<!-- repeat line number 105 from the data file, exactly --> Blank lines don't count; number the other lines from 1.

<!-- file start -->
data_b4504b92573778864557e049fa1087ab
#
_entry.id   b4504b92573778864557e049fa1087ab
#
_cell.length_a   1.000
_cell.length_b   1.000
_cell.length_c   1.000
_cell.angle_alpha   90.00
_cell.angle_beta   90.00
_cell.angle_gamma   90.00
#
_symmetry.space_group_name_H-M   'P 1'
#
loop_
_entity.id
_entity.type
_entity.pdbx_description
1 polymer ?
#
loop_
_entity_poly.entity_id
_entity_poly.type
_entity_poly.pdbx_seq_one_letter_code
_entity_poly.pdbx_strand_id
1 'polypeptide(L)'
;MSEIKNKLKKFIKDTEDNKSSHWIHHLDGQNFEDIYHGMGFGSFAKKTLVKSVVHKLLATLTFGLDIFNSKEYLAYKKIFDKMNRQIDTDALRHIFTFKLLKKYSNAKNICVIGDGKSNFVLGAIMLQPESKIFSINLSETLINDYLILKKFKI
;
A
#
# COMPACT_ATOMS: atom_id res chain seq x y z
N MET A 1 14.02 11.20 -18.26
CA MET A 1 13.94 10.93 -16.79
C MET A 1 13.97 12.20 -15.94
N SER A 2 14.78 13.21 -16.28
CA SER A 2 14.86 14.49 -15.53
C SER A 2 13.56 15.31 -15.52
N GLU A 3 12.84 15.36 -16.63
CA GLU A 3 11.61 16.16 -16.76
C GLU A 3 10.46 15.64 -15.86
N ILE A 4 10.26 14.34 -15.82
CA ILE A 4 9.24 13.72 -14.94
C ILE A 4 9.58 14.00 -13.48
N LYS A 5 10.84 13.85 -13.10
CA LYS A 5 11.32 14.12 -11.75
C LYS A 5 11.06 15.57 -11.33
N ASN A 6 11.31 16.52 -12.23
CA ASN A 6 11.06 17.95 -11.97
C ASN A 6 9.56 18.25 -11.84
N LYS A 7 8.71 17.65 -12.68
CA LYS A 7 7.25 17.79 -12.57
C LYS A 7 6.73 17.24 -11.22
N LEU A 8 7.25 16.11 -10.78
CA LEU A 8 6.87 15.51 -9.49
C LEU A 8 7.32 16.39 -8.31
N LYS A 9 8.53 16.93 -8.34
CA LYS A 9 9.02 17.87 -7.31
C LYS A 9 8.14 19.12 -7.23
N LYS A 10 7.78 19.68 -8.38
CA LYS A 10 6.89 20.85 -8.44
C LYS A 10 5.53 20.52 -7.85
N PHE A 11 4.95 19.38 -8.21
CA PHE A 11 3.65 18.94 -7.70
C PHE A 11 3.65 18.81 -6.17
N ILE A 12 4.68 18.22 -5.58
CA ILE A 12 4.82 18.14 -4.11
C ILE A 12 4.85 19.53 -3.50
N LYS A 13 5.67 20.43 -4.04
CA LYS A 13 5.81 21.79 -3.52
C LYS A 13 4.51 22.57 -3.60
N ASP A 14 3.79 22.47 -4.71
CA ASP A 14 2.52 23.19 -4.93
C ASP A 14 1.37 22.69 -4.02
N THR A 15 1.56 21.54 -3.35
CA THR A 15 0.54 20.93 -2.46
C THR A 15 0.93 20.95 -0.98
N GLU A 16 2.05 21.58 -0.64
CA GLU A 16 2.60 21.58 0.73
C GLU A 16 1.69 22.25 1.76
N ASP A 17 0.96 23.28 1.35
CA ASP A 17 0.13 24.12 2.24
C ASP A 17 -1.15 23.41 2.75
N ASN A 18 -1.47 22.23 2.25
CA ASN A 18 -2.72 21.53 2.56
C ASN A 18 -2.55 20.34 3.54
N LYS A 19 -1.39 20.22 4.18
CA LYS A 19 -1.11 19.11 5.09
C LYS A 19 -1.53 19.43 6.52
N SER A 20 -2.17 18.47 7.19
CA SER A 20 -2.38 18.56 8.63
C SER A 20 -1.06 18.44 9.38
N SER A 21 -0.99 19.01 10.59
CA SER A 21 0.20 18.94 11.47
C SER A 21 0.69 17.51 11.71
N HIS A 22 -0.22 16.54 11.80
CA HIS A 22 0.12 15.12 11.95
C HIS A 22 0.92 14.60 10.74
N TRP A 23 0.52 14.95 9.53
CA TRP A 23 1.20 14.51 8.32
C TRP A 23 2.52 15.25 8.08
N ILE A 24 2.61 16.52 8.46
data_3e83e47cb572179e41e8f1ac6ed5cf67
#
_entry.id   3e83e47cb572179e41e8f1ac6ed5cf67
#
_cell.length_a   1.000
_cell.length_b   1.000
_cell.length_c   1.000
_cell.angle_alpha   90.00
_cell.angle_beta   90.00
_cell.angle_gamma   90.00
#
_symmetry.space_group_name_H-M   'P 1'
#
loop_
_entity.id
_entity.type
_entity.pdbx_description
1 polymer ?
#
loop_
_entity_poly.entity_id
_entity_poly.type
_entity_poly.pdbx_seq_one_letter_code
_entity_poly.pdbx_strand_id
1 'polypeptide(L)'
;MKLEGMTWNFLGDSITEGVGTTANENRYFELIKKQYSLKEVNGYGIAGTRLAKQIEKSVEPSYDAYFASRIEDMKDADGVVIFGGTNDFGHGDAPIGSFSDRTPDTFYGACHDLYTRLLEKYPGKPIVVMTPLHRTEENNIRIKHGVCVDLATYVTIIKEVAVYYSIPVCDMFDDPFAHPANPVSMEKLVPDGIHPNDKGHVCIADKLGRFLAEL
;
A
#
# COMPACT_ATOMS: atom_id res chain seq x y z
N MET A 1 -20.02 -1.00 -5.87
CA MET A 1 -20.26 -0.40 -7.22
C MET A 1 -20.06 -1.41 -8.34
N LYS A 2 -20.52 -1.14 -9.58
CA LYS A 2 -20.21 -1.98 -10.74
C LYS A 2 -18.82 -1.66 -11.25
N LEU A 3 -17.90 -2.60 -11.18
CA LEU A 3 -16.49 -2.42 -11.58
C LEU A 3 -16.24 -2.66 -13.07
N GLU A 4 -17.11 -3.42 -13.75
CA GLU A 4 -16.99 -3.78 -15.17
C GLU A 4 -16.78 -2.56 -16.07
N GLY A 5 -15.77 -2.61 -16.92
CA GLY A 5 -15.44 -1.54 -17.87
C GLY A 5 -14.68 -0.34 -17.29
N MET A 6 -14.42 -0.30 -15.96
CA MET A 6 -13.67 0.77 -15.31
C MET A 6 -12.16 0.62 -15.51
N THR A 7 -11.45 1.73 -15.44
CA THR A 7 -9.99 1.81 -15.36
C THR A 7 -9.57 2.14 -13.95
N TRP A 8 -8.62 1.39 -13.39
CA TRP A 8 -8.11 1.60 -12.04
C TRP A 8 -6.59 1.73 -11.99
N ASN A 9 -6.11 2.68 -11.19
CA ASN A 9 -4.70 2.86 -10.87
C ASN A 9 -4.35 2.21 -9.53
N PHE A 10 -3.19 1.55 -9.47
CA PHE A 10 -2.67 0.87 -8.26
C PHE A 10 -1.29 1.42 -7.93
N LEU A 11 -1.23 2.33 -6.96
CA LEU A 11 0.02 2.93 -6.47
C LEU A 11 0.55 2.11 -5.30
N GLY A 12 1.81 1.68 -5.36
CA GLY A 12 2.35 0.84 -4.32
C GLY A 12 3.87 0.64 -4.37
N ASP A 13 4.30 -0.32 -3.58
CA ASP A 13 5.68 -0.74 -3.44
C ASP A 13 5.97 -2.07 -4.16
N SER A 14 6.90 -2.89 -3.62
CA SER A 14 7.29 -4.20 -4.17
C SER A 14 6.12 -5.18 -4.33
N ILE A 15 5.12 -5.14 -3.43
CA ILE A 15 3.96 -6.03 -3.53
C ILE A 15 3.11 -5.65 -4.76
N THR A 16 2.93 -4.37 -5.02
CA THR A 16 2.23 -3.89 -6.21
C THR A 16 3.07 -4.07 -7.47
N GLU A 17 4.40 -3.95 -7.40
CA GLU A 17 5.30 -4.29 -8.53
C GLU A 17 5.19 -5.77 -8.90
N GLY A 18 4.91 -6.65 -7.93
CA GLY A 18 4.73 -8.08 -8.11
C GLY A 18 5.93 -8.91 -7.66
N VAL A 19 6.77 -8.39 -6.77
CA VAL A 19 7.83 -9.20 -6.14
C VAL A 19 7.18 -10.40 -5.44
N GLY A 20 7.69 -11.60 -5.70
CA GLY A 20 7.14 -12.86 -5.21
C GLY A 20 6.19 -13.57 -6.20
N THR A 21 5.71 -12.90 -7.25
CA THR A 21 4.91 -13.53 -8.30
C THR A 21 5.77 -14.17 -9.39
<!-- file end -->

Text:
_cell.length_a   1.000